He Loves Me!
This devotional is a series of excerpts from Wayne Jacobsen's life changing book, He Loves Me! Download a PDF of this book by clicking the link below.
Day 39: Forsaken Son?
Perhaps Jesus' most puzzling words from the cross were in his cry of utter loneliness and despair, "My God, my God, why have you forsaken me?" Theologians have grappled with those words for centuries trying to sort out what was happening between Father and Son at that moment.
Could the Faithful One be unfaithful to his Son? Of course not. Even when Jesus told his disciples that they would all leave him alone, he said he would not be alone for the Father was with him. I don't believe for a minute that the Father forsook the Son. But there could be a vast difference here between what God did and what Jesus perceived. Jesus undoubtedly felt forsaken but that doesn't mean that he was.
Perhaps Psalm 22 holds a clue here since Jesus used the same words that David penned there. Read these excerpts from that Psalm as David vacillates between his security in God's love and his fear that he had lost it:
"My God, my God, why have you forsaken me? ...Yet you are enthroned as the Holy One."
"I cry out by day, but you do not answer... Yet, our fathers...trusted and you delivered them."
"But I am a worm and not a man, scorned by men and despised by the people...Yet you brought me out of the womb; you made me trust in you..."
"I am poured out like water, and all my bones are out of joint... (Yet) he has not hidden his face from him but has listened to his cry for help."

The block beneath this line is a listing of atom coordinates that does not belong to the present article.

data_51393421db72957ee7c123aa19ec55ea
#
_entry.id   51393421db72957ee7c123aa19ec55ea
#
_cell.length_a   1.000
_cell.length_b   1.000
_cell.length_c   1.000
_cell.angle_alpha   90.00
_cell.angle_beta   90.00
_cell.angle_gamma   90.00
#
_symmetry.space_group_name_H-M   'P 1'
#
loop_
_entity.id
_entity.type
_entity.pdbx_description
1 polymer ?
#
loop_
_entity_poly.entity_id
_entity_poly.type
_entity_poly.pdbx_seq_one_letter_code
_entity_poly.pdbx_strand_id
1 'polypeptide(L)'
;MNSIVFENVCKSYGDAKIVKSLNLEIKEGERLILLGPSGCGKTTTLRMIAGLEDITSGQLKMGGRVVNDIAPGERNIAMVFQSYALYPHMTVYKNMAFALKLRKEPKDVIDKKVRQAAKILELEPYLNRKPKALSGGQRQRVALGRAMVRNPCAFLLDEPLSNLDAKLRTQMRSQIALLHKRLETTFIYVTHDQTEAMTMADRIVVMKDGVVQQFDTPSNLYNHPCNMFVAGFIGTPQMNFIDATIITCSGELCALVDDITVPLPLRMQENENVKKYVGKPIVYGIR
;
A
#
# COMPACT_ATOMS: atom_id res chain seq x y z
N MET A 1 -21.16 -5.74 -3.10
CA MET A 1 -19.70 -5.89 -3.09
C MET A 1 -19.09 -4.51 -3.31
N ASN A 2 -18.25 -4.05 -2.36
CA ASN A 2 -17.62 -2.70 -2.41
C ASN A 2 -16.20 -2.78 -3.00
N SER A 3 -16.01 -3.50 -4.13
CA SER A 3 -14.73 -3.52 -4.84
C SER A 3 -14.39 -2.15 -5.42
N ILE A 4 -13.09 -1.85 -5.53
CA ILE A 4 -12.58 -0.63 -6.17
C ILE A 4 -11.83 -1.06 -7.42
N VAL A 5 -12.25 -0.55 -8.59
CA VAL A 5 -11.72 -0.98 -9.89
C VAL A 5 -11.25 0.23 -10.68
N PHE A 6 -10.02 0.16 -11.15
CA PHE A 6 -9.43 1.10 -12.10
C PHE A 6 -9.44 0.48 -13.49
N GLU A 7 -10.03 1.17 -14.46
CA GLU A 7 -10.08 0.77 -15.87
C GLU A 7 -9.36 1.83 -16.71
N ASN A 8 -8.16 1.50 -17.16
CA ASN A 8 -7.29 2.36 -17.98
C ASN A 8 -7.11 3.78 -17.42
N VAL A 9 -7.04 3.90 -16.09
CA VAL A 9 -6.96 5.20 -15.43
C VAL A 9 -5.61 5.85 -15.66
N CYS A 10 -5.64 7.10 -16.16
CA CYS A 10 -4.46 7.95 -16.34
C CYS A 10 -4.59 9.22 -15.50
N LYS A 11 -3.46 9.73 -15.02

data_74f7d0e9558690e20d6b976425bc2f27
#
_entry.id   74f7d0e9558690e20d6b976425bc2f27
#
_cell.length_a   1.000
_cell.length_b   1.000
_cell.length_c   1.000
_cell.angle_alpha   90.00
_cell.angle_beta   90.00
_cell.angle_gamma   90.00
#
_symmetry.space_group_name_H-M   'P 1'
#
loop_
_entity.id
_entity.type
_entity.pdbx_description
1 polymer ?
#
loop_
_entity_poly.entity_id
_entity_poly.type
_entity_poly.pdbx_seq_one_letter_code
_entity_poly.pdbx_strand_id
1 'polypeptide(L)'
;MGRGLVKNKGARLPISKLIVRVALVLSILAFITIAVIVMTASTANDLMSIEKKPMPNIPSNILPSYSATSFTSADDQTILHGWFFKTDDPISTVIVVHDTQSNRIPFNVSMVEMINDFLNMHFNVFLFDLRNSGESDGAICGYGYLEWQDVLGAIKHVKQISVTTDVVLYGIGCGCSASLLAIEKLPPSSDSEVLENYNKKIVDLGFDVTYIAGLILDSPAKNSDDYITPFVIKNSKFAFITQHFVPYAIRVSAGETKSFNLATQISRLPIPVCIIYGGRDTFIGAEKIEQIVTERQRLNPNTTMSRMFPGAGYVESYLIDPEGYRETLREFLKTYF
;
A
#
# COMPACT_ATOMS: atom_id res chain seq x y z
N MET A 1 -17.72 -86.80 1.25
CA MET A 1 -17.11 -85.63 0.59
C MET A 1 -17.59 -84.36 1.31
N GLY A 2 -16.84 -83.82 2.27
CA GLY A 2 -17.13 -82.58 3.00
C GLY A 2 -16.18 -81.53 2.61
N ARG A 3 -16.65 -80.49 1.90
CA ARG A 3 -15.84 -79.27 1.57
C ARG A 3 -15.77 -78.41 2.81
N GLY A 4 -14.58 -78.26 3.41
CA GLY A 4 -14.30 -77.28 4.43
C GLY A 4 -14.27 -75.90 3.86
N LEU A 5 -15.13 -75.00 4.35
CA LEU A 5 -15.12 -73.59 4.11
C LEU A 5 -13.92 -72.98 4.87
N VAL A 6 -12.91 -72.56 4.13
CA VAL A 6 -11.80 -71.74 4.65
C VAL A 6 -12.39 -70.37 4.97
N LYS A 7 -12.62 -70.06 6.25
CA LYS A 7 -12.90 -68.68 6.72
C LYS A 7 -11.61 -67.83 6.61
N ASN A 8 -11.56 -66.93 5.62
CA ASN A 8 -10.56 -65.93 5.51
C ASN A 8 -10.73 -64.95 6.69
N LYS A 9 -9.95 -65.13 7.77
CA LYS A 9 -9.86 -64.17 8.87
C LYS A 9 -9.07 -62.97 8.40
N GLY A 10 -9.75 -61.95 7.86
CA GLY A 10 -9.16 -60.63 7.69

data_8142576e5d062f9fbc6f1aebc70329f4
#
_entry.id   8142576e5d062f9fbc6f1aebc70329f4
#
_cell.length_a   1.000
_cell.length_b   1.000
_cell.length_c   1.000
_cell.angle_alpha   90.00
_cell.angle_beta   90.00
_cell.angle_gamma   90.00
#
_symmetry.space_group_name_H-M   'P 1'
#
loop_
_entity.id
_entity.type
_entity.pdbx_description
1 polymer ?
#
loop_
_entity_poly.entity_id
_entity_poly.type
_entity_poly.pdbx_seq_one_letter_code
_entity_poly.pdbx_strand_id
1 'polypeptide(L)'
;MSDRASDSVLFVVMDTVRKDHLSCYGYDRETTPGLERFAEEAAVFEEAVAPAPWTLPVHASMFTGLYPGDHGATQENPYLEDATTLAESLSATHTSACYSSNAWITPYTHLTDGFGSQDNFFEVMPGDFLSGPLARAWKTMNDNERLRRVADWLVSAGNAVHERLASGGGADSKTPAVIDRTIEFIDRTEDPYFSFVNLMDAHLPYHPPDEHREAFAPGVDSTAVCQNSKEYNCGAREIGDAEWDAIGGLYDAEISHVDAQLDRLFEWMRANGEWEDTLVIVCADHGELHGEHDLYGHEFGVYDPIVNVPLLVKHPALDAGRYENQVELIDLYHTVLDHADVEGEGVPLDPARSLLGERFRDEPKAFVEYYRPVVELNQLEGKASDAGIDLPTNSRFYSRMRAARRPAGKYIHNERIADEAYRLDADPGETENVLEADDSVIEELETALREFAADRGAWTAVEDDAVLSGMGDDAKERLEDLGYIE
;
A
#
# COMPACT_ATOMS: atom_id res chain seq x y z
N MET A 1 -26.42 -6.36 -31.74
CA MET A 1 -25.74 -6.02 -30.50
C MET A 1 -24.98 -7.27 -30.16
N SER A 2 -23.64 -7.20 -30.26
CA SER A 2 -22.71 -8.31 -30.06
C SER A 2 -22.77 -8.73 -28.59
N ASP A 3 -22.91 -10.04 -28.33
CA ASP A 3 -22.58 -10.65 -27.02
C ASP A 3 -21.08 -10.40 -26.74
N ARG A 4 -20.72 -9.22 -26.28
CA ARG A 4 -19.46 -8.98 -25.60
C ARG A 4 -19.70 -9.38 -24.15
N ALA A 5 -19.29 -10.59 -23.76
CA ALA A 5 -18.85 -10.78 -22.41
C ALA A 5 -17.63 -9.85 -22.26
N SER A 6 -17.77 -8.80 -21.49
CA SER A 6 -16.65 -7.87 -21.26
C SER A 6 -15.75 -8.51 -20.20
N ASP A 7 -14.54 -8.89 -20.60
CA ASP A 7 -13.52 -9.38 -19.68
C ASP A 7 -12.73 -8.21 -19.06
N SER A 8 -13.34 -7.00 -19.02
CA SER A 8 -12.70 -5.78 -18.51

David eloquently described the torrent of emotions that sin produces in us, overwhelming us with emptiness and making us feel abandoned. But he also affirms that God is there nonetheless and in the end will have his way even through our agony.
When Jesus became sin for us he entered into the full shame, darkness and bondage of that sin. It is likely at the moment on the cross when God's wrath was consuming the sin he had become, that he couldn't even see the Father with whom he had shared fellowship through all eternity. Sin blinded him and he felt as if God had forsaken him. But that is the difference between the perception of sin and the reality of God.
We too feel abandoned by God at some of our darkest moments. It doesn't mean he's left us, only that we can't see him through the darkness. The resounding truth, however, is that God is always there, never turning his face against those who are his. To believe he did so with Christ is unthinkable.
That Jesus felt abandoned only shows the depth to which he experienced our sin. He entered into it fully and for a moment in eternity the Son knew what it was like to experience Fatherlessness. How painful that must have been since he had lived every moment with his eye on his Father. He might even have lost sight of the purpose of the cross itself, so utterly dark is the depth of sin.
Unseen though he was, the Father was still there in the same measure that he had always been. But having become sin itself he could no longer sense his Father's presence. Perception would become its own reality as Jesus shared in the emptiness and loneliness that perhaps defines hell itself. There is a mystery here far deeper than Scripture clarifies and we must take care not to make too much of it. But it seems that in allowing sin to touch the Godhead, it caused a rift in the divine community. The price of our sin was borne in their wounding. How his cry must have ripped at his Father's heart, thinking him the object of separation rather than love.
But the story didn't end there.